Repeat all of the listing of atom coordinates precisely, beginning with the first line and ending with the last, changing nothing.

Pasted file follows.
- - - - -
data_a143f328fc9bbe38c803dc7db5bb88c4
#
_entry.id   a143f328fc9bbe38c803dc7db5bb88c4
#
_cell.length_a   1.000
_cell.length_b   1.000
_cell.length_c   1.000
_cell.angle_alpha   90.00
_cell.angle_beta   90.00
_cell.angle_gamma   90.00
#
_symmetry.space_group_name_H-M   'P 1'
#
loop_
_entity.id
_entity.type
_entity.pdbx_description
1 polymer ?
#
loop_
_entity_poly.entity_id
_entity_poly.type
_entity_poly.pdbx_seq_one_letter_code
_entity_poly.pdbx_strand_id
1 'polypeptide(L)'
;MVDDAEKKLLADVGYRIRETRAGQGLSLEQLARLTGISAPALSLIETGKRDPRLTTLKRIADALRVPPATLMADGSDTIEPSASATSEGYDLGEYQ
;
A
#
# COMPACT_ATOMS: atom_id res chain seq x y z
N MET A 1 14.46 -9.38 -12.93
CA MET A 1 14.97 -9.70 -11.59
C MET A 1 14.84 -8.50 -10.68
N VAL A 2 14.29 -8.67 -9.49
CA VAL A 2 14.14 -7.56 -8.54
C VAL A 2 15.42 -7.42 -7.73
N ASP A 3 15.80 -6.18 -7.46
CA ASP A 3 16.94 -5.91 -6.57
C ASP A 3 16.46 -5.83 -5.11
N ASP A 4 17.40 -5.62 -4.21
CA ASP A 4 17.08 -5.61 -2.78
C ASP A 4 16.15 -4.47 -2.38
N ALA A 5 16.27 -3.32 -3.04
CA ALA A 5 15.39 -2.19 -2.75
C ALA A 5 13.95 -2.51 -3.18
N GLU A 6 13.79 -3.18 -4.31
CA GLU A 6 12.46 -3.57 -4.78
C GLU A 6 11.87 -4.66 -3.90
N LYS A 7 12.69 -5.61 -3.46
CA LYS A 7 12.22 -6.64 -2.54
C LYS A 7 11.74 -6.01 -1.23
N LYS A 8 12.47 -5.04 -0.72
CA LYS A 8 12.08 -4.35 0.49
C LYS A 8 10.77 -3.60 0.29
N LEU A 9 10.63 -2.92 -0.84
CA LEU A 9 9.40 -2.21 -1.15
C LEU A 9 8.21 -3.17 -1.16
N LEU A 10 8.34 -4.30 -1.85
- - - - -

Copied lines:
data_a143f328fc9bbe38c803dc7db5bb88c4
#
_entry.id   a143f328fc9bbe38c803dc7db5bb88c4
#
_cell.length_a   1.000
_cell.length_b   1.000
_cell.length_c   1.000
_cell.angle_alpha   90.00
_cell.angle_beta   90.00
_cell.angle_gamma   90.00
#
_symmetry.space_group_name_H-M   'P 1'
#
loop_
_entity.id
_entity.type
_entity.pdbx_description
1 polymer ?
#
loop_
_entity_poly.entity_id
_entity_poly.type
_entity_poly.pdbx_seq_one_letter_code
_entity_poly.pdbx_strand_id
1 'polypeptide(L)'
;MVDDAEKKLLADVGYRIRETRAGQGLSLEQLARLTGISAPALSLIETGKRDPRLTTLKRIADALRVPPATLMADGSDTIEPSASATSEGYDLGEYQ
;
A
#
# COMPACT_ATOMS: atom_id res chain seq x y z
N MET A 1 14.46 -9.38 -12.93
CA MET A 1 14.97 -9.70 -11.59
C MET A 1 14.84 -8.50 -10.68
N VAL A 2 14.29 -8.67 -9.49
CA VAL A 2 14.14 -7.56 -8.54
C VAL A 2 15.42 -7.42 -7.73
N ASP A 3 15.80 -6.18 -7.46
CA ASP A 3 16.94 -5.91 -6.57
C ASP A 3 16.46 -5.83 -5.11
N ASP A 4 17.40 -5.62 -4.21
CA ASP A 4 17.08 -5.61 -2.78
C ASP A 4 16.15 -4.47 -2.38
N ALA A 5 16.27 -3.32 -3.04
CA ALA A 5 15.39 -2.19 -2.75
C ALA A 5 13.95 -2.51 -3.18
N GLU A 6 13.79 -3.18 -4.31
CA GLU A 6 12.46 -3.57 -4.78
C GLU A 6 11.87 -4.66 -3.90
N LYS A 7 12.69 -5.61 -3.46
CA LYS A 7 12.22 -6.64 -2.54
C LYS A 7 11.74 -6.01 -1.23
N LYS A 8 12.47 -5.04 -0.72
CA LYS A 8 12.08 -4.35 0.49
C LYS A 8 10.77 -3.60 0.29
N LEU A 9 10.63 -2.92 -0.84
CA LEU A 9 9.40 -2.21 -1.15
C LEU A 9 8.21 -3.17 -1.16
N LEU A 10 8.34 -4.30 -1.85